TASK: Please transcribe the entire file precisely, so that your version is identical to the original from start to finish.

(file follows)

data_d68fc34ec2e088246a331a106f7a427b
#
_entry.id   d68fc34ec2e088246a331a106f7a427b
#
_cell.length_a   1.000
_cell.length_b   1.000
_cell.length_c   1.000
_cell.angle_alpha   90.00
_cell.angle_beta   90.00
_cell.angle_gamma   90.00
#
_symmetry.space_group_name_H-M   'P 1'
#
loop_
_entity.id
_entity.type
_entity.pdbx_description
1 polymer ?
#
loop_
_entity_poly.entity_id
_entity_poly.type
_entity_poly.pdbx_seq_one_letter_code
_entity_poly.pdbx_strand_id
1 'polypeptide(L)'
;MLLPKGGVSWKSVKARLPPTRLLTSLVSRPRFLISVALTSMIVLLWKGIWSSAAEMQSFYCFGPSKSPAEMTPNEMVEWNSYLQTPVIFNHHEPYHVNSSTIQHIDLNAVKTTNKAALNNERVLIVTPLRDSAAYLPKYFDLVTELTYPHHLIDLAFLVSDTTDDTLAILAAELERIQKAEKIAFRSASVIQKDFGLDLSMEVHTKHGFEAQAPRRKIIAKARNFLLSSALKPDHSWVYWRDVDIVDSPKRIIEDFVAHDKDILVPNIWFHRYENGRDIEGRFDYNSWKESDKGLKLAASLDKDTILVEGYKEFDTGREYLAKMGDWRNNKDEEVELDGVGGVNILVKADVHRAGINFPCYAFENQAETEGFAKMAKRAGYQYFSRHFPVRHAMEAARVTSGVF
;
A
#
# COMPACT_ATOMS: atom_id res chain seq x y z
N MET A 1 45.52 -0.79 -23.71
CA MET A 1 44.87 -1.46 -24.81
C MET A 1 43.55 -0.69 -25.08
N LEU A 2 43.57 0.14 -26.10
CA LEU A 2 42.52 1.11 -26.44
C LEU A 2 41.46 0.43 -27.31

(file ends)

data_d68fc34ec2e088246a331a106f7a427b
#
_entry.id   d68fc34ec2e088246a331a106f7a427b
#
_cell.length_a   1.000
_cell.length_b   1.000
_cell.length_c   1.000
_cell.angle_alpha   90.00
_cell.angle_beta   90.00
_cell.angle_gamma   90.00
#
_symmetry.space_group_name_H-M   'P 1'
#
loop_
_entity.id
_entity.type
_entity.pdbx_description
1 polymer ?
#
loop_
_entity_poly.entity_id
_entity_poly.type
_entity_poly.pdbx_seq_one_letter_code
_entity_poly.pdbx_strand_id
1 'polypeptide(L)'
;MLLPKGGVSWKSVKARLPPTRLLTSLVSRPRFLISVALTSMIVLLWKGIWSSAAEMQSFYCFGPSKSPAEMTPNEMVEWNSYLQTPVIFNHHEPYHVNSSTIQHIDLNAVKTTNKAALNNERVLIVTPLRDSAAYLPKYFDLVTELTYPHHLIDLAFLVSDTTDDTLAILAAELERIQKAEKIAFRSASVIQKDFGLDLSMEVHTKHGFEAQAPRRKIIAKARNFLLSSALKPDHSWVYWRDVDIVDSPKRIIEDFVAHDKDILVPNIWFHRYENGRDIEGRFDYNSWKESDKGLKLAASLDKDTILVEGYKEFDTGREYLAKMGDWRNNKDEEVELDGVGGVNILVKADVHRAGINFPCYAFENQAETEGFAKMAKRAGYQYFSRHFPVRHAMEAARVTSGVF
;
A
#
# COMPACT_ATOMS: atom_id res chain seq x y z
N MET A 1 45.52 -0.79 -23.71
CA MET A 1 44.87 -1.46 -24.81
C MET A 1 43.55 -0.69 -25.08
N LEU A 2 43.57 0.14 -26.10
CA LEU A 2 42.52 1.11 -26.44
C LEU A 2 41.46 0.43 -27.31